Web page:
Cheri Kopp

I was a creative child, making ornaments from pheasant feathers, using a toothpick to blend colors on paint-by-numbers, and making my own embellished clothing and outerwear in 4-H.

Creating a mosaic of broken mirror in 8th grade, I discovered that thickness and quality of the scrap glass determined its shape when broken with a hammer. Sailboat on Turbulent Seas was my first titled work using cast-off materials.

Detouring for a career in technology, business and education, I continued to develop fiber and craft skills and build on my self-taught knowledge of art. In 2009, I returned to my original path.

As I handle, organize and sort my stash of cast-off materials, I develop ideas for new works, transforming ordinary items into 3D assemblage, wall-hung works, faux and real quilts. I strive for visual interest, adding depth with ideological, intimate and ironic narratives.

Story-telling, the process of discovery, and my interest in using art to illustrate the waste in our society, drive me. I am passionate about my work and enjoy sharing the urge to create with others.

Why do I make art? Because I must. A curator once cautioned me about suggesting that my materials “speak to me” so my artist statement expresses that idea euphemistically. But in truth, the thousands of items, in hundreds of categories, that I inventory in my studio are my muse! They suggest ideas, direction and stories that I feel compelled to tell.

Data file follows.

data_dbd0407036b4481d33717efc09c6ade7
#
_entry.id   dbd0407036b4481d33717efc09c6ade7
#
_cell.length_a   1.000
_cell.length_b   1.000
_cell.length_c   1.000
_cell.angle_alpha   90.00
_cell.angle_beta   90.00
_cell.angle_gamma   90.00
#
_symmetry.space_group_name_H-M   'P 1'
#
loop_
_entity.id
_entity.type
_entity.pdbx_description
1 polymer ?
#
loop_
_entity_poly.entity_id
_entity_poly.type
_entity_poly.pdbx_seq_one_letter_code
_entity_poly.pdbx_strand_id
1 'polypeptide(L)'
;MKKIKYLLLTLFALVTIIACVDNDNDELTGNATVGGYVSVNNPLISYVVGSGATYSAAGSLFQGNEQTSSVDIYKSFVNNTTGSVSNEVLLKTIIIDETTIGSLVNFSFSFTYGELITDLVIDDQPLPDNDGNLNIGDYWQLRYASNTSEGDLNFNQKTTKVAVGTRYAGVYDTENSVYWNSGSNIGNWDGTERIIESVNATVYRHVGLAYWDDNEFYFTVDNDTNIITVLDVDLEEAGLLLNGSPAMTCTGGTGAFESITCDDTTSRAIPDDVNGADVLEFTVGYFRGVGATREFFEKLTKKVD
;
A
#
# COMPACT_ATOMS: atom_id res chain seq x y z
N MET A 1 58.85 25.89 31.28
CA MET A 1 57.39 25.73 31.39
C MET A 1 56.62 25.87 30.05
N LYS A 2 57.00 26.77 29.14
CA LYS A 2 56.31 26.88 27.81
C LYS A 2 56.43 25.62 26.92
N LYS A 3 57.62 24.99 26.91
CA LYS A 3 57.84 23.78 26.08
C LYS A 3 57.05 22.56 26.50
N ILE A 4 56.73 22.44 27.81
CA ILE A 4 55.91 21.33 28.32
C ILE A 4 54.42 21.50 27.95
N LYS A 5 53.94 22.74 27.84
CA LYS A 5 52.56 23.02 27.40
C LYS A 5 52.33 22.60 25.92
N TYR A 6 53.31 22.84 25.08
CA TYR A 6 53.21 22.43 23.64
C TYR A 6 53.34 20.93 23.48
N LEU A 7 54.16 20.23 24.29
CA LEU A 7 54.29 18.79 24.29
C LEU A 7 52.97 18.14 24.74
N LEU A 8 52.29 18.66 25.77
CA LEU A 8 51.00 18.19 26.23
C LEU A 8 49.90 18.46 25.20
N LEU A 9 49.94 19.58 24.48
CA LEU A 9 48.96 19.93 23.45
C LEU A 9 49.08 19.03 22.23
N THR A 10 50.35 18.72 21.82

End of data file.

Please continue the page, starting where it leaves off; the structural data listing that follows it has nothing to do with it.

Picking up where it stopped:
Why is art important? Art allow us to find commonalities across cultures while expressing individualism and appreciating differences. Art can make us happy, it can make us uncomfortable, in can make us think, it can be a balm to the soul and psyche. Without art, life would be bland, and two-dimensional, and dull, and grim. The Arts bring depth and color, mystery and understanding to our world.

Artist Statement: I make art from cast-off materials: trash; recyclable, found and salvaged items; even the remnants of my own life are accumulated, cleaned and inventoried. An intentional and organized collector, I use what our culture typically discards: fruit stickers, plastic bottle caps, foil yogurt lids, toilet paper tubes, left-over paint, floppy disks, and much more.

As I handle those materials, I am inspired to alter and transform them, finding their beauty, and then combining them to illustrate intimate, ironic and ideological stories. My 3D assemblages, mosaic-like artworks, faux and real quilts elevate the cast-off materials. I invite viewers to consider deeper themes, including how we treat the world around us.

In my life and in my practice, more is more. While I sometimes think of myself as a tidy hoarder, my process celebrates the ordinary and my aesthetic is about living lightly on the planet.